|Fractal Design Node 304 Mini-ITX Case|
|Reviews - Featured Reviews: Cases|
|Written by Tom Jaskulka|
|Wednesday, 26 December 2012|
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Closer Look: Node 304
Let's take a closer look: the first thing that struck me as I opened the packaging for the Node 304 (other than the box didn't take up the entire doorframe like the deceptively large Rosewill Thor V2 box) was the quality and texture of the paint covering the enclosure. I have a Fractal Design Core 3000 at home as well, and appreciated the rougher texture they use for the exterior of their cases. I can't say for sure if their other cases follow suit, but it's different enough from other cases I've owned to notice. While it makes it more difficult to quickly wipe off dust and fingerprints, it also hides dust and fingerprints much better, while giving the case a character all it's own - or perhaps I just prefer matte finishes. It is a texture that is hard to capture in pictures, and was one of the things I noticed first when I saw a Fractal Design case in person.
I've mentioned before I'm a secret fan of glowy and shiny things. While I enjoy professional and sophisticated enclosures as well, most of the time they're just too "boring" for me. (That Rosewill Thor v2? The actuating fins at the top are my favorite feature.) Not so with the Node 304. I can't say for sure if it's the simple lines, the brushed aluminum look to the front panel, the contrast with white fans and other accessories, or the mesh patterns for the GPU intake and front fans that are so well blended into the frame, but the Node 304 is an eye-catching enclosure. There's a definite style at work here, and it isn't as boring as it may seem for what essentially amounts to a rectangular box. I'm not a graphic designer, so I'd welcome other perspectives on what does or does not catch the attention of the human eye - but all I can say is the Node 304 is one of those cases that looks better in person.
Taking a look inside, we can see Fractal Design has come up with a different and unique solution to the "ITX problem." With two 92mm fans up front, and a nice big 140mm fan for exhaust, this chassis should experience some decent airflow. Losing the optical drive frees up quite a bit of space, and is a design decision I absolutely welcome in small enclosures. Everyone uses a computer for different reasons, so some may lament this omission, but there's always USB external optical drives... In my opinion, what Fractal Design has done with the layout here more than justifies the loss of an external 5.25" bay.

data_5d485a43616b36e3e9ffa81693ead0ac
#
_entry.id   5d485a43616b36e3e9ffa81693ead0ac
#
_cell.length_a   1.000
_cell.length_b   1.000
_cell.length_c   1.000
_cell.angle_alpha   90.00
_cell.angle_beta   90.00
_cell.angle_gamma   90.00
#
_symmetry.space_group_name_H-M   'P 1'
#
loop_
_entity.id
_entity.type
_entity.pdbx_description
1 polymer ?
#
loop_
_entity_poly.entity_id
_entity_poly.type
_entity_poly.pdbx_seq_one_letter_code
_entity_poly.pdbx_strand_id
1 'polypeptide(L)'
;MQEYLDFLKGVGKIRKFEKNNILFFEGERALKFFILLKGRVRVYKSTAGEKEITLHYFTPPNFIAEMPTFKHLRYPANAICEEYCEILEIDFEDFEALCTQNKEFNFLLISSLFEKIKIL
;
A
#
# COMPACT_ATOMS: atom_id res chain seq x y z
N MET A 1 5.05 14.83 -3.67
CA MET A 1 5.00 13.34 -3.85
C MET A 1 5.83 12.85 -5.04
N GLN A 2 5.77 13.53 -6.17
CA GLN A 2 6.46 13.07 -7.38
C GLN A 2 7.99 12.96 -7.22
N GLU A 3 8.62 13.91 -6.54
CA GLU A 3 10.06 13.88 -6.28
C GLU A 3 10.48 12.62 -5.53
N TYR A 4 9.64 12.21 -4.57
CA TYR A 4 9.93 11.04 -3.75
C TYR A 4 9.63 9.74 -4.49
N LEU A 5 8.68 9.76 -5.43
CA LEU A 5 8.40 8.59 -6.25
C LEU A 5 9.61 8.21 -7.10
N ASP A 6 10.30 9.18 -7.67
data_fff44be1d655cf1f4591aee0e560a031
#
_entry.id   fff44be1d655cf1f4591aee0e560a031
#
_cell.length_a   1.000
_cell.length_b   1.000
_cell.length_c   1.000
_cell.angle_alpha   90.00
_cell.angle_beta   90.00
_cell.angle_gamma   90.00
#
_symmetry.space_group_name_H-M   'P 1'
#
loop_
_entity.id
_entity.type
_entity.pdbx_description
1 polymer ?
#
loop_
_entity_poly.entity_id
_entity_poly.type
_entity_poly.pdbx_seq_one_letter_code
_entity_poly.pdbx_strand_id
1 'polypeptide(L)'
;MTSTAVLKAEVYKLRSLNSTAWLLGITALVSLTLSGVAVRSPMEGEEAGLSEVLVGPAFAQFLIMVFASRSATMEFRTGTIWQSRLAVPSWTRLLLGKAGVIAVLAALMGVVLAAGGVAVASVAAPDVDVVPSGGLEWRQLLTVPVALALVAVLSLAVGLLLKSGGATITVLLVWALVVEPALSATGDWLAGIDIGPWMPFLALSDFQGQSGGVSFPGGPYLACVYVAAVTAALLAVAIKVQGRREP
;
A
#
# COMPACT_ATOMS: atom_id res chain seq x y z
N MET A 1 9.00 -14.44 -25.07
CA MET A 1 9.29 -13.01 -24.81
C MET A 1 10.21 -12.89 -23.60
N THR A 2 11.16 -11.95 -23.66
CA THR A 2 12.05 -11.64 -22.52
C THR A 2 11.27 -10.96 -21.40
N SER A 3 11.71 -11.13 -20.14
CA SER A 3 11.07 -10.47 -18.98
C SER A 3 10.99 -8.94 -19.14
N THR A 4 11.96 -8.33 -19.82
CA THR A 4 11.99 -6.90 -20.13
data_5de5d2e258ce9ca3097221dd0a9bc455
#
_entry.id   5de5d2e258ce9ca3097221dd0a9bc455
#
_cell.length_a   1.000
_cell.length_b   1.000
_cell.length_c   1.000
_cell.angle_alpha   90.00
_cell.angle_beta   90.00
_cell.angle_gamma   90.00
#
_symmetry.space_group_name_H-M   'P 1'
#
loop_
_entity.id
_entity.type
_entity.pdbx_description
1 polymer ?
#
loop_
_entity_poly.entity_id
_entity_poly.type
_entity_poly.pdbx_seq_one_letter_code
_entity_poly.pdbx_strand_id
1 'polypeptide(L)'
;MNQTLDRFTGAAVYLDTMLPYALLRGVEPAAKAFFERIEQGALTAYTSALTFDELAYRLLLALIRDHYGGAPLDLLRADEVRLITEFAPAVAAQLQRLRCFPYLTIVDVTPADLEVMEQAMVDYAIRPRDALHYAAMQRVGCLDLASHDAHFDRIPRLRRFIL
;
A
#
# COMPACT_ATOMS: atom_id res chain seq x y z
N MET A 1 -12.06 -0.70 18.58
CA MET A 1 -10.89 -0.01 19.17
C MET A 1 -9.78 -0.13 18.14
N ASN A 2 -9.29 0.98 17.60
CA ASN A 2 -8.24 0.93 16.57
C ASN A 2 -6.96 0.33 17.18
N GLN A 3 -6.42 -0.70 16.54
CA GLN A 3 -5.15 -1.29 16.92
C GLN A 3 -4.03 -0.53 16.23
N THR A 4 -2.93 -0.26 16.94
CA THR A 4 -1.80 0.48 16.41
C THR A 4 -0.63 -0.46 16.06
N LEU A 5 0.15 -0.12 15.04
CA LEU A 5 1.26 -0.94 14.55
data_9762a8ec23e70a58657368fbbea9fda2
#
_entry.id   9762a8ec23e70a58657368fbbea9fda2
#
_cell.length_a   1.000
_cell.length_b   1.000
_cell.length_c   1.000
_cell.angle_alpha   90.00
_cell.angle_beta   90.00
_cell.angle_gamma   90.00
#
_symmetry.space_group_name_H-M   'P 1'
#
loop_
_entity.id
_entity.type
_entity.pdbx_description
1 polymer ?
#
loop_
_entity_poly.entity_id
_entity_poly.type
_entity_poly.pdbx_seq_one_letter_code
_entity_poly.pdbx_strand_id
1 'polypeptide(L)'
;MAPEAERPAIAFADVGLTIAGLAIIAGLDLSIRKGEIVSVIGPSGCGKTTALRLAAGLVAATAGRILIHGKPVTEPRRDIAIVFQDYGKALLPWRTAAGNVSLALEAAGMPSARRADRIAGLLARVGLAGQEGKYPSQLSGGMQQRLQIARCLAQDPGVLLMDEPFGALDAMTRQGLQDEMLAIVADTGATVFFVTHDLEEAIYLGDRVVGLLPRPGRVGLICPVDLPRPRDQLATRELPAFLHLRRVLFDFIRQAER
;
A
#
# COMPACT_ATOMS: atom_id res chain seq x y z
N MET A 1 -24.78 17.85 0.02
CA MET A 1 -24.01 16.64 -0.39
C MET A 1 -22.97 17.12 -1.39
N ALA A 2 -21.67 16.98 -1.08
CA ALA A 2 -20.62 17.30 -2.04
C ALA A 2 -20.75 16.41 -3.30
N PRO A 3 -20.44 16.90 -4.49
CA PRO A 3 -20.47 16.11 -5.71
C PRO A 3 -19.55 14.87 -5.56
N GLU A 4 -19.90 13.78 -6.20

Looking from the top of the enclosure, the white hard drive "hangers" are easily viewable, but their function is better understood by looking from the side. Those thumbscrews that secure the rear portion of the hard drive hangars to the frame do not need to be fully removed (only loosened) to detach the hangars - which is a welcome design choice. You'll see a pattern to these little choices when working in the Node 304 - it seems people that actually build systems helped design much of the layout. Each of the three hangers can mount two 3.5" or 2.5" drives. I don't have six 3.5" drives to mount in this enclosure on hand, which is something I really wanted to get a picture of, but I'll talk about that scenario later.
You can see the hangers hang down to the top of the PSU bracket, which makes running cables across the top only possible if they sit right behind those 92mm fans. As you'll have to mount the full size ATX PSU so it exhausts out the right side, the cables will end up facing the left. If you have to get some of those cables back over to the right side of the motherboard, there isn't a route you can easily take. An extra 10mm of space in front of the PSU or between the PSU and motherboard would have done wonders, but as the ATX connector and 4-pin CPU connector are probably the only cables this would apply to, perhaps it isn't such a big deal.
Below, we see again the rear 140mm R2 series "Silent Series" hydraulic bearing fan. Notice the extra space on the left of motherboard, which does provide a nice channel to route those ATX and CPU power cables back to the PSU, with tie down points located along the top rail (a nice addition). On the top right of the picture, you can see the mechanism to secure PCI slots and the integrated 3 speed fan controller switch.
There are four thumbscrews for the top cover which is one piece. Some of these one piece covers are an exercise in frustration to get every edge to line up and latch correctly, and I'm happy to report this cover was one of the best of it's type I've seen. For those that install a machine and leave it, it isn't an issue - but for those who tinker constantly it's an important box to check (I live in fear of having to change a component in my Silverstone SG09, almost entirely because of the one piece, three sided top cover...).